A 6-year old boy was attacked by an eight-foot alligator at the edge of the Refuge Lee Road boat ramp on the L-40 canal at the A.R.M. Loxahatchee National Wildlife Refuge on Friday afternoon.
The boy, Joey Welch, had slipped and fallen into the shallow water when the alligator lunged at him, gripping his arm and chest in its jaws.
The boy's father quickly jumped into the water and began to punch the alligator, which is both terrifying and badass.
Others soon joined in by hitting and kicking the animal before it could submerge into the water with the child.
Eventually, the gator realized that eating a kid wasn't worth getting kicked in the head, and it released the boy.
Through the ordeal, Joey Welch fortunately suffered only minor cuts and bruises to his right arm, shoulder, and chest. He was taken to Holy Cross Hospital in Fort Lauderdale and received antibiotics for his injuries. He was eventually released and is expected to be fine.
The boy's father, Joseph Welch, suffered bruises on his fists after repeatedly punching the alligator that was trying to eat his boy.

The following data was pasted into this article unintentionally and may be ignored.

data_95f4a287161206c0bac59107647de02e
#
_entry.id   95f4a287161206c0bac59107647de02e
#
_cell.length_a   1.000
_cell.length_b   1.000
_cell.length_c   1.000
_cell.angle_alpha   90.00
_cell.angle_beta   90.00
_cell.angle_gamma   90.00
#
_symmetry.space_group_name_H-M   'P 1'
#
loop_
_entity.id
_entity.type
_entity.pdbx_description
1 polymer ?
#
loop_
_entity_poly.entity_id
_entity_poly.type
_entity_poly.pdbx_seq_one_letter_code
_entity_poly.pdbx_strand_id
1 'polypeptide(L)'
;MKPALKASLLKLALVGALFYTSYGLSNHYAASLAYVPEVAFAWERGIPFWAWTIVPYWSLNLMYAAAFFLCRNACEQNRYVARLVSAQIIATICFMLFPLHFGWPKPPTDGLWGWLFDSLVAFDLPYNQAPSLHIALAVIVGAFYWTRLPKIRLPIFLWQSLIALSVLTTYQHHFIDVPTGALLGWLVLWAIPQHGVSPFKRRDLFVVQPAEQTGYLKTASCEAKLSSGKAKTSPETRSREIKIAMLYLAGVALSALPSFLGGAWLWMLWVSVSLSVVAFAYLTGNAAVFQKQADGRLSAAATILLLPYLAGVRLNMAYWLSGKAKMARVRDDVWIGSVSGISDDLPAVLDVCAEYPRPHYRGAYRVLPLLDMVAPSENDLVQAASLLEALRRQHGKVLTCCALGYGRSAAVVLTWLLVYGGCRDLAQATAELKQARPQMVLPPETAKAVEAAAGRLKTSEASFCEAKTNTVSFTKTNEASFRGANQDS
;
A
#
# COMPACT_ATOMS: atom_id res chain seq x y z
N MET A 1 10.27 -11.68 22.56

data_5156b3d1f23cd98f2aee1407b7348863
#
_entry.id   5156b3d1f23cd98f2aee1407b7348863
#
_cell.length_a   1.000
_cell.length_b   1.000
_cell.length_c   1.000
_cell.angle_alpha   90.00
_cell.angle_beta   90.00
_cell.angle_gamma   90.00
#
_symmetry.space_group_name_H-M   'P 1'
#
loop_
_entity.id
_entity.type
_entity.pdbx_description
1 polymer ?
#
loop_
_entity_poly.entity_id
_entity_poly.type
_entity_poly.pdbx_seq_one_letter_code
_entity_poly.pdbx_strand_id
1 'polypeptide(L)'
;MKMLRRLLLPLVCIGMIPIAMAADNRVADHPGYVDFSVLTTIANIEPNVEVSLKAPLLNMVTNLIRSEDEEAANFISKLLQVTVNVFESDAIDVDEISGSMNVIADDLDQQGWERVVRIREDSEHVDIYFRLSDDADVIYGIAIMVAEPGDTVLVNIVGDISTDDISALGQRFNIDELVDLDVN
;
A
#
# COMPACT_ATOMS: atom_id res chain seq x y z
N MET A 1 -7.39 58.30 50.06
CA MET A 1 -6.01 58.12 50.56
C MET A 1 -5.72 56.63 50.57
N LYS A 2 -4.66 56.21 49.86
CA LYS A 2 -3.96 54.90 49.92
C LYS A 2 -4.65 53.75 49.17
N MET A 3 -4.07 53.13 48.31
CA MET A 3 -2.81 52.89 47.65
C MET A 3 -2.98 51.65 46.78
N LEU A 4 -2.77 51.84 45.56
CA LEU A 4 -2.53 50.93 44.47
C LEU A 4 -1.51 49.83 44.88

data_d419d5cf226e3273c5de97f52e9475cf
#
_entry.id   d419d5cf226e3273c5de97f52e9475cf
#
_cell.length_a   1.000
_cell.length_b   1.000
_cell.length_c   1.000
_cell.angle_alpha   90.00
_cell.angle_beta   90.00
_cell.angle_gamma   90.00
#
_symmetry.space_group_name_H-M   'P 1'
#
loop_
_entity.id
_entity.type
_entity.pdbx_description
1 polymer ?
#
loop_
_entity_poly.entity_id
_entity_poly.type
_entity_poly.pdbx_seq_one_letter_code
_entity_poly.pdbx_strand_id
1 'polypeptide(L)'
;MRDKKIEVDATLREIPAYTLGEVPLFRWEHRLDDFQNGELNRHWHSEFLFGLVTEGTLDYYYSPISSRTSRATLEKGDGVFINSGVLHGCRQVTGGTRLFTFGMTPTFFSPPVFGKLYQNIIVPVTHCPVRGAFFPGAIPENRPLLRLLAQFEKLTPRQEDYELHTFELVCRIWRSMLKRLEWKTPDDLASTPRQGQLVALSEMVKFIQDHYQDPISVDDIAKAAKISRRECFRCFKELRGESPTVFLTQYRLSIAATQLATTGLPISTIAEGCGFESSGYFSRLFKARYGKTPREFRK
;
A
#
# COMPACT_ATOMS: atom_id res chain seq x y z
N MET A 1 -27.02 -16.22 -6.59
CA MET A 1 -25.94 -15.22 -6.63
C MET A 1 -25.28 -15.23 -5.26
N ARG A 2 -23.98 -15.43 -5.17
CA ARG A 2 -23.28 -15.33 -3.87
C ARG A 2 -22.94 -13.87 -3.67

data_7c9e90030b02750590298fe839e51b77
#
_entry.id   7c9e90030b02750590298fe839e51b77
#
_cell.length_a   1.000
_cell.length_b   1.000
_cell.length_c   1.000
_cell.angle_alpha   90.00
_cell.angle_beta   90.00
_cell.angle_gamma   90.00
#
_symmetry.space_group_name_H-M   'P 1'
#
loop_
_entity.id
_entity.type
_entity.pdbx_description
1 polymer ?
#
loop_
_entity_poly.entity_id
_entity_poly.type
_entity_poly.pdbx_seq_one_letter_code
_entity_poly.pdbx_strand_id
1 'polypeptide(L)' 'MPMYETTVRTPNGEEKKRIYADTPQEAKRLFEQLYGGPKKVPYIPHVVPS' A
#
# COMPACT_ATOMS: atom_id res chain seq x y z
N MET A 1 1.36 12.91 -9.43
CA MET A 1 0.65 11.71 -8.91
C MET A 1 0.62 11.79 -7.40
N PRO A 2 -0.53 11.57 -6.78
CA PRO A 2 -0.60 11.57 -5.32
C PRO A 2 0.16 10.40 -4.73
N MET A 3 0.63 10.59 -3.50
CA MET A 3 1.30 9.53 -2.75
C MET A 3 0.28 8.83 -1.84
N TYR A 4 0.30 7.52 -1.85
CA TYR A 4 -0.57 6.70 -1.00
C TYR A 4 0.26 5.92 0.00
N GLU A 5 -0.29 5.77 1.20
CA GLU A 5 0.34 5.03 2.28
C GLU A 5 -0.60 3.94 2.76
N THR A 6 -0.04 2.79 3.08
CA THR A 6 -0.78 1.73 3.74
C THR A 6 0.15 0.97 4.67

The gator's fate wasn't so peachy.
Reportedly, licensed trappers arrived on the scene and eventually found and killed the alligator, per public-safety measures dispatched by the Florida Fish & Wildlife Conservation Commission.
"We are extremely relieved the child made it out of this potentially deadly incident with only minor injuries," said Rolf Olson, acting project leader of Loxahatchee and Hobe Sound NWR. "This really could have ended very badly. We thank the members of the public who saw this happening and selflessly rushed in to do the right thing.
"It is a stark reminder that we all have to be careful with animals like alligators," said Olsen. "They deserve a healthy respect. We encourage all our visitors to be very careful around alligators."
The FWC warns that being in, or especially at the edge of, fresh water lakes or canals in Florida is the best way for a person (or a pet) to be a possible victim of an alligator attack.
Punching alligators in the face doesn't always work. So, best to use caution when you're out and about in Florida waters and canals.